Seminars & Events

Thursday, September 11, 2014: Dr. Bevil Conway (Wellesley College) will speak on his research in visual neuroscience and color at 4:30 pm in Goodpaster Hall 195.

Monday, October 27, 2014: Dr. Todd Gould (University of Maryland Baltimore) will speak on "Genes to behaviors to treatments in bipolar disorder" at 4:45 pm in Goodpaster Hall 195

Friday, December 5, 2014:  Dr. Brian Mathur (University of Maryland Baltimore) will speak on "Braking bad: Aberrant inhibitory neurotransmission in addiction" at 3:00 pm in Goodpaster Hall 195.


Alumni Highlight

Check out Jordan Gaines Lewis '11's award-winning blog, Gaines on Brains.




SMP Spotlight

Katie Gluskin and Jeff Haus present their SMP
Katie Gluskin and Jeff Haus, "Entorhinal Cortex Lesions, Habituation, and Latent Inhibition," 2013. Gluskin and Haus, the 2013 co-winners of the Neuroscience Award, infused a neurotoxin into the entorhinal cortex of rats to induce a lesion, and measured the resulting habituation and latent inhibition behavior within a fear conditioning paradigm.


Enos, Jennifer (2008).  An Attempt to Block the Expression of CS-Potentiated Feeding: Antagonizing NPY Y1 Receptors with BIBP3226.
Mentor: Dr. Anne Marie Brady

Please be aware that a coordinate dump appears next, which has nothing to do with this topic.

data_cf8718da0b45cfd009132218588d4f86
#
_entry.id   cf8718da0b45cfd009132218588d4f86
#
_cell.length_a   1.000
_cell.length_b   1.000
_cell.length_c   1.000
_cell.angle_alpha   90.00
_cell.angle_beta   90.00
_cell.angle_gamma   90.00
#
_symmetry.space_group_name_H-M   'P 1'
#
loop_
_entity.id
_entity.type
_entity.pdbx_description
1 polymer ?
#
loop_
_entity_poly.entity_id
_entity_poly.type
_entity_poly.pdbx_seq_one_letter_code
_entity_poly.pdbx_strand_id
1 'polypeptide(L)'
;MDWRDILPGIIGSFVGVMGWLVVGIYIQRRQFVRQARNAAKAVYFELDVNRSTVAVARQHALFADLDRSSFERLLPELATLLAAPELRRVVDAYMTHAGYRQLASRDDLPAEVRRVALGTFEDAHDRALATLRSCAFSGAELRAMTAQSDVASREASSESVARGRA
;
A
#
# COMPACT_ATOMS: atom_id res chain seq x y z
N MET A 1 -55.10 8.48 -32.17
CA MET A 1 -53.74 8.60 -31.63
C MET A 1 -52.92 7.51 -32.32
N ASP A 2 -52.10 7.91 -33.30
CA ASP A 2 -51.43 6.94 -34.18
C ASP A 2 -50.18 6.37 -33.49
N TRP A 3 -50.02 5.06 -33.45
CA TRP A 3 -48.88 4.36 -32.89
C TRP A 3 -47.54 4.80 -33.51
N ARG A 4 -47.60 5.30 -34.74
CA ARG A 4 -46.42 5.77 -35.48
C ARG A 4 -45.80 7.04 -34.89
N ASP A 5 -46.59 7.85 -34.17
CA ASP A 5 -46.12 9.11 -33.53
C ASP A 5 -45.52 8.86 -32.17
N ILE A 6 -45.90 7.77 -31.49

Feeding in the presence of a conditioned stimulus (CS) or CS-potentiated feeding is a form of  learned non-regulatory feeding and stimulates feeding when the energy needs of the organism are already met.  The neural circuits underlying non-regulatory feeding are presently important subjects in neuroscience research because of their involvement in the development of obesity and weight gain.  Disconnection of the basolateral amygdala and lateral hypothalamus has been found to block the expression of CS-potentiated feeding.  NPY has also been suggested to be involved in the expression of CS-potentiated feeding.  This neuropeptide has several receptors throughout the brain with the NPY Y1 receptor suggested to be the most involved in the control of feeding. In this study, rats were trained to feed in response to a 20 sec light stimulus and later infused with a highly selective NPY Y1 antagonist, BIBP3226 (1µL/min), followed by testing for CS-potentiated feeding.  Rats, however, failed to express significantly more percent CR to the CS+ than the CS-.    BIBP3226 infused rats did not feed significantly more when tested with the CS+ (CS-potentiated feeding) than when tested with the CS-.  However, despite the absence of CS-potentiated feeding in BIBP3226 infused rats, it cannot be concluded that this is due to the antagonistic actions of this drug on the NPY Y1 receptor due to the rats’s overall failure to discriminate the CS+ over the CS- during training.